By Chris Yates (from yesterday’s Telegraph).
A fiercely traditional winter can be as disruptive to an angler waiting for a fish as it is to a commuter waiting for a train. Yet last month I could not help but be delighted with the sight of frozen ponds, ice-locked canals and rivers bordered with snow-bent willows.
It was a scene that has become rare in my part of southern England, but it was good for the spirit because it reminded me of a Victorian print that used to hang in my local tackle shop, illustrating the kind of winter fishing I thought we might never see again here. The photograph depicted an angler standing knee-deep in a snowdrift, his rod bending into a big pike, its fanged jaws (crudely painted in) breaking the icy margins of a river. October to March is the best pike-taking time, and although the fish has never been a favourite of mine – it’s just a bit too Jurassic – conditions inspired me to sort out my long-unused predator tackle.
It was three days. though, before the lanes were open. By the time I got down to the water, most of the snow had melted from the trees, but there were still some deep drifts along the banks. The Dorset Stour was running deep and strong and at first glance looked black against the white flood meadows. A closer look revealed a darkly shimmering green, the colour it always runs when it’s cold. I found a nice slow underbank eddy, the place any normal pike would find ideal for launching attacks on shoals of lesser fish; but there were, apparently, no normal pike at home. Wandering downstream, I met another angler who said a pike of more than 30 pounds had apparently been caught a week earlier. A fish that size would have been longer than my leg, and I’ve got quite long legs. Had he had any joy? No, but a large fish had swirled for his bait in the wide deep pool two fields below, and though he recast several times it did not reappear. I said I’d have a cast there myself, but it was almost dark when I reached the spot. There had been rather too many other likely looking places to try, all unproductive. Also, my hands were now numb in the rising north wind, requiring me to fire up my kettle and make a finger-saving mug of scalding tea. Then another one.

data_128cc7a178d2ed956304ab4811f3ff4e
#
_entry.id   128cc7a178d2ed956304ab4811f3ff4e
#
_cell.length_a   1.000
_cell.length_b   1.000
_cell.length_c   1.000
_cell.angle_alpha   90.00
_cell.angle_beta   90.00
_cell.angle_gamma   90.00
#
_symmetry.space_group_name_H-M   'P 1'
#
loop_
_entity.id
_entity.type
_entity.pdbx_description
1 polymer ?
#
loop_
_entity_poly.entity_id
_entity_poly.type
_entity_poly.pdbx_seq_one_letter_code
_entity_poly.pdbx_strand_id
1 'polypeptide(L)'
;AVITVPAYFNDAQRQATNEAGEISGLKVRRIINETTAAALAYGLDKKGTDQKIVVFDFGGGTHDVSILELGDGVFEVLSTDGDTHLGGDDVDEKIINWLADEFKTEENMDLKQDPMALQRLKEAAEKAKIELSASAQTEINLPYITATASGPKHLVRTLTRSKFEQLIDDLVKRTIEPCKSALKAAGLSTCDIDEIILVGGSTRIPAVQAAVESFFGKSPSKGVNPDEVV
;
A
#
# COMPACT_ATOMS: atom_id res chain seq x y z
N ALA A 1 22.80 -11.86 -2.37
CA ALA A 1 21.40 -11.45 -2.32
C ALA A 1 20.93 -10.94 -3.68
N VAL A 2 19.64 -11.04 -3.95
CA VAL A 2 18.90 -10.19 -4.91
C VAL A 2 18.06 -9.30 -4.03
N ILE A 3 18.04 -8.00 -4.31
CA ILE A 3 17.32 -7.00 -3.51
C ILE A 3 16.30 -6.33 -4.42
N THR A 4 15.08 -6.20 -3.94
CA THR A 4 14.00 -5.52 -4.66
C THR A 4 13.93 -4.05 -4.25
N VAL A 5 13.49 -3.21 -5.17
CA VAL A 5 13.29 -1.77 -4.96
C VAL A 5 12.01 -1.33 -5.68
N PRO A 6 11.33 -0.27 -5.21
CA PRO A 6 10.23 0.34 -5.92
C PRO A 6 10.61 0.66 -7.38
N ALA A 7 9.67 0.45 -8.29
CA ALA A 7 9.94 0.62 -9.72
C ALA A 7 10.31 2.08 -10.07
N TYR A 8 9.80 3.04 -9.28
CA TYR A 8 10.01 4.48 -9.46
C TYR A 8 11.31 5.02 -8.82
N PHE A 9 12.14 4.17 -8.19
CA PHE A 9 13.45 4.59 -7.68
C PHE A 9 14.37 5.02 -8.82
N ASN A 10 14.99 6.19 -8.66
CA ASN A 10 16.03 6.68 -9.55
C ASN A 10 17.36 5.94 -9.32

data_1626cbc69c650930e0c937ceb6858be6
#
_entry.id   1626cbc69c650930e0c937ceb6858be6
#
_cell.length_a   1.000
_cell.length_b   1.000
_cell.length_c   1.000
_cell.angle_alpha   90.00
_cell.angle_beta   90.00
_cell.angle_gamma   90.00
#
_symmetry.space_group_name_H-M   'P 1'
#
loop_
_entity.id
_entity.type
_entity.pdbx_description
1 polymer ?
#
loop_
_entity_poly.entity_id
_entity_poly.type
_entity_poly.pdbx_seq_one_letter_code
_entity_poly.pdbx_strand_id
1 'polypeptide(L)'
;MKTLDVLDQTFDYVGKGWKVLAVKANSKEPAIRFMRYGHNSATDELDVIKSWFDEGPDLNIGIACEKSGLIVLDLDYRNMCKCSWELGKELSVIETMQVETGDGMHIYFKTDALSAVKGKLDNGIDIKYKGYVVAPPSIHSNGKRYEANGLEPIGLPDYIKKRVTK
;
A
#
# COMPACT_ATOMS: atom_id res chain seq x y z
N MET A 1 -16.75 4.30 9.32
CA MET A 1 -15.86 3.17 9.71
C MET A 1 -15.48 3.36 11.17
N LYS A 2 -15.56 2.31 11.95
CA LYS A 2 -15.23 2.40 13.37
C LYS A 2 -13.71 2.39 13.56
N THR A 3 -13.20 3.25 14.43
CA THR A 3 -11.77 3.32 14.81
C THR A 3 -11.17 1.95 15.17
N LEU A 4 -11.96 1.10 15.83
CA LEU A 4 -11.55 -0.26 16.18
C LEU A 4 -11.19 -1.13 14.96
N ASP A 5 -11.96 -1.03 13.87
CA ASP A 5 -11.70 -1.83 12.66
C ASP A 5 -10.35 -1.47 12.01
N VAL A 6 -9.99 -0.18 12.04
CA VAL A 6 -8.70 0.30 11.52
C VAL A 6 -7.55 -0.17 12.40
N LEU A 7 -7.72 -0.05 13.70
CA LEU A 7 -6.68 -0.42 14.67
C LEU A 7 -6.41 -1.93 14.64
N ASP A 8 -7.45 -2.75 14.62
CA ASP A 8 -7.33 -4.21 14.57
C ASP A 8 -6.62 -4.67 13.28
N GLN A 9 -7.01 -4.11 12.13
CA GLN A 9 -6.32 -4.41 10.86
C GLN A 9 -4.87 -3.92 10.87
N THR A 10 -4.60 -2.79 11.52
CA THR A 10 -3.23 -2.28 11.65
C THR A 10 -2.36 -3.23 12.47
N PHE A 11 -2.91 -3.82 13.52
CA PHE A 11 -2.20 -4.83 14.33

A barn owl glided downstream along the bank, no doubt hoping to find a mouse. Its pale shape dissolved into the evening as I watched, but I followed the way it had gone and came to the now mythical-seeming pool. In the half-dark it did not seem quite as wide as it should have been. Attaching deadbait (a small herring) to my large single hook, I swung my leaded tackle into midstream and began to slowly twitch it back towards me. On my third or fourth cast I caught a sunken branch and had to almost pull for a break. Everything came twangingly free and I wound the bait quickly to the surface where it was snatched down again by something that looked in the gloaming like a small crocodile.
If you are only going to hook one fish in a day then I think it is always best if it comes when you are just about ready to give up. A fish at last! Definitely the best fish you have ever hooked. It certainly felt that way as the rod bent and the pike ran deep and far across the pool.
It was not a long tussle, but it was intense and dramatic, because I could not quite see what was happening and the fish seemed dangerous in the dark, especially with the slippery banks and icy waters. I eventually steered it over the net and lifted it onto the snow where, even in the dim light, I could make out the markings and see the fangs when I removed the barb-less hook. An impressive-looking if not monstrous fish – a winter pike of 14 pounds.